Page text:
Viruses that target handhelds can be even more dangerous than their cousins that attack PCs, spawning self-replicating programs that hide easily, a security researcher told an audience of security professionals at the Black Hat Briefings conference in Las Vegas last week.
The first virus aimed at Pocket PC handhelds, revealed last week, could be far worse if it were modified slightly to carry a harmful payload, said Seth Fogie, a vice president of Airscanner, which develops security software for the Window Mobile platform.
The benign WinCE4.Duts.A (or just "Dust") virus was created as a demonstration of threats against personal digital assistants. However, Fogie noted, such programs could spread stealthily, logging keystrokes on the Pocket PC's "soft keyboard," and sending data stored on handhelds across the Internet.
Fogie demonstrated several malicious tools he has created. The programs work properly only on Pocket PCs that use ARM processors -- the same kind of devices that are vulnerable to the Dust virus. Such devices make up the majority of Pocket PC handhelds sold today.
Among Fogie's tools are a keystroke-logging program, a virtual remote control application that runs undetected, and an FTP server applet that could be modified to run invisibly in the background. Rogue applications of these sorts typically spread as Trojan horse programs when PCs are infected with a virus. They allow virus writers to steal or manipulate data, or to make mischief.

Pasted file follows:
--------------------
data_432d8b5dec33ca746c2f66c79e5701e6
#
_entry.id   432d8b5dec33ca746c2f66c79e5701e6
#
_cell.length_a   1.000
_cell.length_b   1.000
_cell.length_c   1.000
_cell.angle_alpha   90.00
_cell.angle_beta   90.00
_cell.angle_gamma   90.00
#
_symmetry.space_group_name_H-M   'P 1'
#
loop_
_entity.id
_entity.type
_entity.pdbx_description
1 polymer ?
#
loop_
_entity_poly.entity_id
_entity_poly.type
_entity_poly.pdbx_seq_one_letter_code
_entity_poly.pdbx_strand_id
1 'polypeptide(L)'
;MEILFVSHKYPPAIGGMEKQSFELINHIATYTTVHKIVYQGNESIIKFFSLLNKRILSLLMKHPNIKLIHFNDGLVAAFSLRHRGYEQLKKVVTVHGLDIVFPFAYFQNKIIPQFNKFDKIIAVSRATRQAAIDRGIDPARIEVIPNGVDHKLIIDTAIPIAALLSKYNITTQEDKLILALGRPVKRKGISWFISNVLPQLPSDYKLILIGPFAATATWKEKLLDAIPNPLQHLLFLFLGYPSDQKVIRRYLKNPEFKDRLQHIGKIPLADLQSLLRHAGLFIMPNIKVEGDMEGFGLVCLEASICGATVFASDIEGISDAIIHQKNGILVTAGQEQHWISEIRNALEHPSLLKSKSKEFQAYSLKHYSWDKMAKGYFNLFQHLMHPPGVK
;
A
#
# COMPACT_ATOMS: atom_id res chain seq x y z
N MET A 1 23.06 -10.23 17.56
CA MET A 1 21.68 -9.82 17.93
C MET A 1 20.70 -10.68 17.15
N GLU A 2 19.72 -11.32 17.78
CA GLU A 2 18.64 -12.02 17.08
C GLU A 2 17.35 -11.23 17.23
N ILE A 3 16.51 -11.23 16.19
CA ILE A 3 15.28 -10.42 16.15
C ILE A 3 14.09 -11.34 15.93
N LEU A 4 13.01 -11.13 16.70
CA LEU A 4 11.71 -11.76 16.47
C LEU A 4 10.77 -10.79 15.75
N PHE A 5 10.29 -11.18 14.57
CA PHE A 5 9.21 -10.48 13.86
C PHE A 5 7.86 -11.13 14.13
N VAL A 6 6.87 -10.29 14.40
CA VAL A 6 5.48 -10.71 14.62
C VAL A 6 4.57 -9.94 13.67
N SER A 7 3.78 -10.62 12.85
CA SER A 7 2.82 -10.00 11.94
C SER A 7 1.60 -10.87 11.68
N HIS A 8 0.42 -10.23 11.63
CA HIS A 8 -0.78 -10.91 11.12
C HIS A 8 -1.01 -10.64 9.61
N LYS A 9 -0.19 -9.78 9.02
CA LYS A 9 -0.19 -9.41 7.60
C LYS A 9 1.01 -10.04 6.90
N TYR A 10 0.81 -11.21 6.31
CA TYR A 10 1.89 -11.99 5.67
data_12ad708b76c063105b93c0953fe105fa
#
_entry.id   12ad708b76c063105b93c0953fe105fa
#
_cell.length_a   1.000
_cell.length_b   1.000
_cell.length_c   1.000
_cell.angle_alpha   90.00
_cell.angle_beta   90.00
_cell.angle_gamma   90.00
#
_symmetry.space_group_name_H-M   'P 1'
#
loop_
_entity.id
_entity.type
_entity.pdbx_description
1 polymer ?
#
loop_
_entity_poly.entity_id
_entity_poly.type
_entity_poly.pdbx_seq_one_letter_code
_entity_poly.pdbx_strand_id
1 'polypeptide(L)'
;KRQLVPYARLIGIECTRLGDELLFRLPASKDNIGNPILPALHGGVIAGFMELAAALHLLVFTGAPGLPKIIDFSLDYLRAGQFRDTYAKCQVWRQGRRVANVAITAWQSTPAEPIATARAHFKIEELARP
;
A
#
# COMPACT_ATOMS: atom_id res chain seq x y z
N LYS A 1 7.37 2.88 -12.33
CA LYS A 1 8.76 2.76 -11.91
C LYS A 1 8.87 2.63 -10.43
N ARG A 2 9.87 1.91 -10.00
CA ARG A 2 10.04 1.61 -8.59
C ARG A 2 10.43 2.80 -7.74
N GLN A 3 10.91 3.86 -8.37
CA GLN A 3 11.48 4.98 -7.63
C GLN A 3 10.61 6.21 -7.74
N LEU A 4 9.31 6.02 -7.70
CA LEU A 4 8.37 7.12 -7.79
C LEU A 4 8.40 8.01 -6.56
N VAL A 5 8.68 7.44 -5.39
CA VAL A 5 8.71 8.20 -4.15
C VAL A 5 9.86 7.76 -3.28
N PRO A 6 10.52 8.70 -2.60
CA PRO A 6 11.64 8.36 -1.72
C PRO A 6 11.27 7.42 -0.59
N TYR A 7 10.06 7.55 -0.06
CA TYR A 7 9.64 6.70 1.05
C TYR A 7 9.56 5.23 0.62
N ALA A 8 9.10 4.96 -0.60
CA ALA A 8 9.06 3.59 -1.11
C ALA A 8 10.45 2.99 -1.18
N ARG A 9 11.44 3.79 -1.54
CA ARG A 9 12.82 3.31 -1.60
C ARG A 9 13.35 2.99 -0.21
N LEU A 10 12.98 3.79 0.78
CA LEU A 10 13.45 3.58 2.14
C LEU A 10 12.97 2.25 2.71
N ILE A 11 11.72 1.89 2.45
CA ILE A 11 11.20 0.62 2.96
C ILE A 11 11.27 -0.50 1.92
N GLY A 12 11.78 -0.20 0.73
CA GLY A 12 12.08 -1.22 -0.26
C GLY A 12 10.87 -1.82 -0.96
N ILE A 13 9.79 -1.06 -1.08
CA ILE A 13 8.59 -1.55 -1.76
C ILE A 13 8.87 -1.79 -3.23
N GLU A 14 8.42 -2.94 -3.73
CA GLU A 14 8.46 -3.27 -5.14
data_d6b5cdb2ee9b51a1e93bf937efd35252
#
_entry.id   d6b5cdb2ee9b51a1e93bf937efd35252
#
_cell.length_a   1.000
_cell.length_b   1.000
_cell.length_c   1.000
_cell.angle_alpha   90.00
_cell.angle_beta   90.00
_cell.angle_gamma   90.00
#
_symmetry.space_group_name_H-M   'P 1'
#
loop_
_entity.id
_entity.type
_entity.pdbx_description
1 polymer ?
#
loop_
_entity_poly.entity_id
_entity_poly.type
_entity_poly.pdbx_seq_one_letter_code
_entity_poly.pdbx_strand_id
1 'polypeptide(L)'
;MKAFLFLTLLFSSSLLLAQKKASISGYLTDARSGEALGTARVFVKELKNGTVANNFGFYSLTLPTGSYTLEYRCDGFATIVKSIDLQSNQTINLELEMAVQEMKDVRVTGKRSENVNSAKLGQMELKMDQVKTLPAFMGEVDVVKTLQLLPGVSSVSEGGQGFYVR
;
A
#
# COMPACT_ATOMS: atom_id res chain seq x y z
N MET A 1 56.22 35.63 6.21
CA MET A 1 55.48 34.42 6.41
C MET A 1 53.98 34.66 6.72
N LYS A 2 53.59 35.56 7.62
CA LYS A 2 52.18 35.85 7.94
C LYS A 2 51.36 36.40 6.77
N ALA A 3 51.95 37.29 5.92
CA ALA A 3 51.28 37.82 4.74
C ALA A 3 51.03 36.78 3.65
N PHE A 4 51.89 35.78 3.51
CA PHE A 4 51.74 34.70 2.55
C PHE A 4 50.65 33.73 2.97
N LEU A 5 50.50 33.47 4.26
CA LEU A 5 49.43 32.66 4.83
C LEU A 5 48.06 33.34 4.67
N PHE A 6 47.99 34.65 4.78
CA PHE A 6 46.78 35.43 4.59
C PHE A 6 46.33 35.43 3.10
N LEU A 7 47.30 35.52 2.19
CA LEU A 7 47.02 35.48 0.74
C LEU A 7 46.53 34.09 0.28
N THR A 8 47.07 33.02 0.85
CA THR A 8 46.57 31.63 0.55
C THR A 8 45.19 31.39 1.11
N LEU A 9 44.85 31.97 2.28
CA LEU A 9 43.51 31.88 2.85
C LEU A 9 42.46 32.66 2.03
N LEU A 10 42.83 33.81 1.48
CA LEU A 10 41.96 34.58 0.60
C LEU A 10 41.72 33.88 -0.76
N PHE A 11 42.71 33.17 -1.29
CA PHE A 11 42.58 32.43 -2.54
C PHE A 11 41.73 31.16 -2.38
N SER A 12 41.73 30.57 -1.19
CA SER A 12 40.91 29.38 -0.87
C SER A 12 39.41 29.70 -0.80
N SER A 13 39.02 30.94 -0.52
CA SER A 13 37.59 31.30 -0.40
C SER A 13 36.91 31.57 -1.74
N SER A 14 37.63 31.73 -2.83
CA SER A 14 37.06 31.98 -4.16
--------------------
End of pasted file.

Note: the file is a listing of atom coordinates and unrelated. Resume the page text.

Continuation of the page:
The Dust virus is only a proof of concept, carrying no malicious code or destructive programming. In fact, the virus actually asks the handheld's owner for permission to install itself, and in Fogie's demo it obeyed when the "no" button is clicked on its dialog box.
Most disturbing is that only a few characters of code need to be changed to force the handheld device to store or run the programs without the user's being aware of them. Only a hard, factory reset that wipes out the device's entire memory will remove the dangerous payload applications.
Fogie's company is developing a software firewall that runs on Pocket PCs. He says that he expects the company to distribute the tool "free for private, nonbusiness users," similar to the ZoneAlarm firewall for Windows.
Also speaking at the conference were noted virus researcher Sarah Gordon and Yuji Ukai, a software engineer at EEye Digital Security, which identifies many application vulnerabilities. Gordon presented her analysis of how magazines and antivirus companies test antivirus software. Ukai is recognized as the discoverer of the LSASS vulnerability in Windows that the many versions of the Sasser worm later exploited.
Coders using the monikers HD Moore and Spoonm demonstrated a tool they created called Metasploit, which Spoonm described as a comprehensive platform for testing various exploits against operating systems and applications. In fact, six new kinds of tools for security professionals were announced at various sessions. Among them are applications designed to circumvent so-called Honeynets, or decoy servers that are used by researchers, and an application that can hide data inside executable applications.